Stern Advice: Retirees are doing better than you think

Comments (6)
americanguy wrote:

“(Reuters) – Contrary to what you may have heard, new retirees are doing better financially than previous generations”
Om what planet? This is earth, so what happens on Mars does not count. Besides, Republicans in Congress are about to fix the retired people real good and make them homeless, starving, sick, beggers.
By the time I retire, the age for Social Security and Medicare will be 110, that way they can take in all the money, slide it under the table to the wealthy, and old people will die before getting any benefits.
Nice plan, and REAL CHRISTIAN!

Dec 09, 2012 5:06pm EST  --  Report as abuse
PseudoTurtle wrote:

If retirees are doing better — which I seriously doubt they are doing as well as your glowing report indicates — it is only because they have access to better living conditions, including and especially quality health care. That is a VERY strong arguement for NOT cutting social benefits.

Apparently, what you and the wealthy/Repubicans want to do is take away what little retirees have and push them back into proverty again.

Does that make ANY sense at all?

Are you so greedy that you would rather see people lose their homes and starve on the streets, thus converting the US into a third world country, rather than pay your fair share of taxes?

What the hell is wrong with you people?

Dec 09, 2012 6:52pm EST  --  Report as abuse
foiegras wrote:

The new conventional wisdom…did you know that mammograms are unnecessary? And that prostate cancer screening (PSA) does more harm than good? Now doesn’t that feel much better, and look how much money Medicare is going to save!

Just another example of how really creative social engineering is going to preserve our safety net for future generations. If you’re dead, you don’t have to worry that your defined benefit pension has been phased out – long live 401ks, they’re really much better for you (and for Wall Street) now that black swans have been placed on the endangered species list.

Dec 09, 2012 10:16pm EST  --  Report as abuse
ACB610 wrote:

Article says present 2012 average household retirement assets $153,100.
Also says, after inflation adjustment, 2.7 times greater than 1985 and
5.6 times greater than 1975. Therefore assets in 1985 were 153100/2.7
or approx $56,700 and in 1975 were 153100/5.6 or approx $27,340. 6Mo
CD rate in 7/1975 was .0700, in 7/1985 was .0750, now in 12/2012 is
only .0053. Interest income in ’75 was then $1,914 +/-, in ’85 was then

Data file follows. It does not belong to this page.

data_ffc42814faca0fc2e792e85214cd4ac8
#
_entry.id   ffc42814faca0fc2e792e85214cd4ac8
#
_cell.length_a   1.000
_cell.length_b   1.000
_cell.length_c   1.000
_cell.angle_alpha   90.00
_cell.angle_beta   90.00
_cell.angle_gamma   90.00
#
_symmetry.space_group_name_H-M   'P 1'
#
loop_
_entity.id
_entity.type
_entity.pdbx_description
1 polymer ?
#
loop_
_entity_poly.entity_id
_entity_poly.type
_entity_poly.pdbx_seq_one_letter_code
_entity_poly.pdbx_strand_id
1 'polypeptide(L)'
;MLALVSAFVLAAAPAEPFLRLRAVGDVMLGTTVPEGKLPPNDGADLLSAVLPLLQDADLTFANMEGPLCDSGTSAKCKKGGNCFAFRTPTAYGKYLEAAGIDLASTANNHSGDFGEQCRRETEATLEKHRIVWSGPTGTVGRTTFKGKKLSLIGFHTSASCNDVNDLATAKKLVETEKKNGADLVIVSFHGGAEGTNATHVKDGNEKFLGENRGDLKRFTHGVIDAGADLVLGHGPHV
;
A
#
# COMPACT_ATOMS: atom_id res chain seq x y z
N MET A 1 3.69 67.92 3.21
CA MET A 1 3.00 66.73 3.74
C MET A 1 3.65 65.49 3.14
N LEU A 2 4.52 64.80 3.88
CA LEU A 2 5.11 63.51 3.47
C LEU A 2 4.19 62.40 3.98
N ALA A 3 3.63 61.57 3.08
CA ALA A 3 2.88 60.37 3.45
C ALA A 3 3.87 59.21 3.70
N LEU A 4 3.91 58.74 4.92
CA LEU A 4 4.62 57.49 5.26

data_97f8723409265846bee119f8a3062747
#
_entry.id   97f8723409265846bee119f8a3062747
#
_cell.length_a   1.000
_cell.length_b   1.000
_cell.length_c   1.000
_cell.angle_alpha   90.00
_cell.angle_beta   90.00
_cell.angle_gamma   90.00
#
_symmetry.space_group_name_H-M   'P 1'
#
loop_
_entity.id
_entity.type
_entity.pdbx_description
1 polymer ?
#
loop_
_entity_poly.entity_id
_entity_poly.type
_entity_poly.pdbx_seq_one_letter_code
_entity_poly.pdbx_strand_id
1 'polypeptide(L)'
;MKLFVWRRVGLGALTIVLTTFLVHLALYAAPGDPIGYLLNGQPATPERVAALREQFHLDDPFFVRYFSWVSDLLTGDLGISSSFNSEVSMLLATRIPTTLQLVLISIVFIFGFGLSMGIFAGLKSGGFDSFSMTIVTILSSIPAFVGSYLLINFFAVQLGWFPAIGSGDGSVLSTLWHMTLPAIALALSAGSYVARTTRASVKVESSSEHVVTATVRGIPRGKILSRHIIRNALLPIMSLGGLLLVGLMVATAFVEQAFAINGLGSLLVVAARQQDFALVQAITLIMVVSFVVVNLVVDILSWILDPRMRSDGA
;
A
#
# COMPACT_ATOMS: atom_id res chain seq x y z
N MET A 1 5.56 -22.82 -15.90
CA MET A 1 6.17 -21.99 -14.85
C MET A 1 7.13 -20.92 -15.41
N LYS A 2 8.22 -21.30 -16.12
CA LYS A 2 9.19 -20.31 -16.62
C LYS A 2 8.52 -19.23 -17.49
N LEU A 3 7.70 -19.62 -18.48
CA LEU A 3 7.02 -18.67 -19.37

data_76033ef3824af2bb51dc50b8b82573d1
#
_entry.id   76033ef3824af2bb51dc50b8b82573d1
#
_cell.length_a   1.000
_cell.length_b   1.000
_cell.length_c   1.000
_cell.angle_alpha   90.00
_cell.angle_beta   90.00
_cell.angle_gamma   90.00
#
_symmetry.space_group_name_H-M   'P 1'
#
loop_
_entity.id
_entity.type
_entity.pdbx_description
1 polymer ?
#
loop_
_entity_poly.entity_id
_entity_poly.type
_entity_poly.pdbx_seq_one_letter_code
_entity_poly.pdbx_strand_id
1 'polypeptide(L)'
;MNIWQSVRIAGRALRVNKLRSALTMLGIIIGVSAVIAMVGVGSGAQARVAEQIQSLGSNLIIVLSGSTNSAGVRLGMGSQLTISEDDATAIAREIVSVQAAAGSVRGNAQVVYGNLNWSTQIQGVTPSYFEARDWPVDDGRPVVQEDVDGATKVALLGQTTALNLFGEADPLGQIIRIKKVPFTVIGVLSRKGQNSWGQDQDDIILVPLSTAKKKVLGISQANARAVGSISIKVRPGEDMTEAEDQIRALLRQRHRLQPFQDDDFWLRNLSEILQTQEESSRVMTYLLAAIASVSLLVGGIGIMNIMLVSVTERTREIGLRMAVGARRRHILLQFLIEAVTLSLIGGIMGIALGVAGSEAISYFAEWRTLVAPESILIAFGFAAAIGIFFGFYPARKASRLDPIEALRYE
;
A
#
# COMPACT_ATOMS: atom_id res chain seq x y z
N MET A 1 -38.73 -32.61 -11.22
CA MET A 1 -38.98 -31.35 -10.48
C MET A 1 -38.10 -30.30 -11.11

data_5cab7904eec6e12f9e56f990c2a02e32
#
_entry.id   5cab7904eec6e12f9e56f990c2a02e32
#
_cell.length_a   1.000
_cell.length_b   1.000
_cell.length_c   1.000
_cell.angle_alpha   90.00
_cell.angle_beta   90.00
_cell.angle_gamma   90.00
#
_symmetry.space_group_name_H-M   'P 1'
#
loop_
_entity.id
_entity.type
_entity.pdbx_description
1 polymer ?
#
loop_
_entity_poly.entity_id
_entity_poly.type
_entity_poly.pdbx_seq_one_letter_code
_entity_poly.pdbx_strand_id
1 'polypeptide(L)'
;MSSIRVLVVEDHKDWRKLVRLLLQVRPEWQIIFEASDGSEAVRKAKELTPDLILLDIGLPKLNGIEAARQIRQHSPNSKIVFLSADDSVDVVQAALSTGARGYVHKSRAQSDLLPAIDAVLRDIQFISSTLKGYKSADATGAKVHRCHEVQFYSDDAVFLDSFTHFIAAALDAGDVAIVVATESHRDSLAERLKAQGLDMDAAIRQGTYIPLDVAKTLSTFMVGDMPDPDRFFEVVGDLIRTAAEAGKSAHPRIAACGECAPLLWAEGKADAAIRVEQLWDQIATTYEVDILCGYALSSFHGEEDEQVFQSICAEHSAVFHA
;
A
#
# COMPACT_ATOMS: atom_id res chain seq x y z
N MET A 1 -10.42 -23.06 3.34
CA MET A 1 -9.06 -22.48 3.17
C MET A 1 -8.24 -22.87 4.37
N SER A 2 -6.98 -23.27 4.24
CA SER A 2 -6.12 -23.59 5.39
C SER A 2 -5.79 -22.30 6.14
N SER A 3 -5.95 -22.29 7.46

$4,253 +/- and now 12/2012 only $811. Therefore us old folks must eat
into our Principal in order to have funds to live on. I take the good
old days so that I have security of knowing my savings will last until
I die.

Dec 09, 2012 11:09pm EST  --  Report as abuse
usagadfly wrote:

This article misses rather obvious generational differences in the data cited.

Current retirees, over 65, are the wealthiest Americans to ever live, as a generation. The vast majority of them have defined benefit pensions, which are rare in the “baby boom” generation and others that follow them, as well as being net beneficiaries from the Social Security and Medicare programs, while baby boomers will be net losers. One generation makes money off of these programs while the next loses money.

Does she advocate some sort of delayed justice by reducing the benefits of the “greatest” and “silent” generations to the level the boomers will get? I seriously doubt it. Those generations are the most powerful and unified generations since the GAR after the Civil War. They dominate our Government, politics, and our economy. They are too powerful to short. And unlike the generations following after, they are unified.

Boomers have no defined pension plans, mostly. They have no employer provided retiree health plans, unless they worked for Government. They have had less money, higher unemployment, a higher suicide rate, higher death rate from wars, and vilification. These generations are certainly different in many significant ways.

Yes, those generations have been better off by almost any measure than any of the generations following them, or preceeding them. That is no reason to justify increasing the programmatic “tilt” toward those generations. In fact, the numbers indicate quite the opposite.

Dec 09, 2012 11:18pm EST  --  Report as abuse
UauS wrote:

“…the poverty rate among people aged 65 or older has declined from nearly 30 percent in 1966 to 9 percent in 2011.”
Awesome! Also, in 2011 there was 95 percent more people aged 65 or older who had electricity in their houses than in 1913… :)

Dec 09, 2012 11:40pm EST  --  Report as abuse
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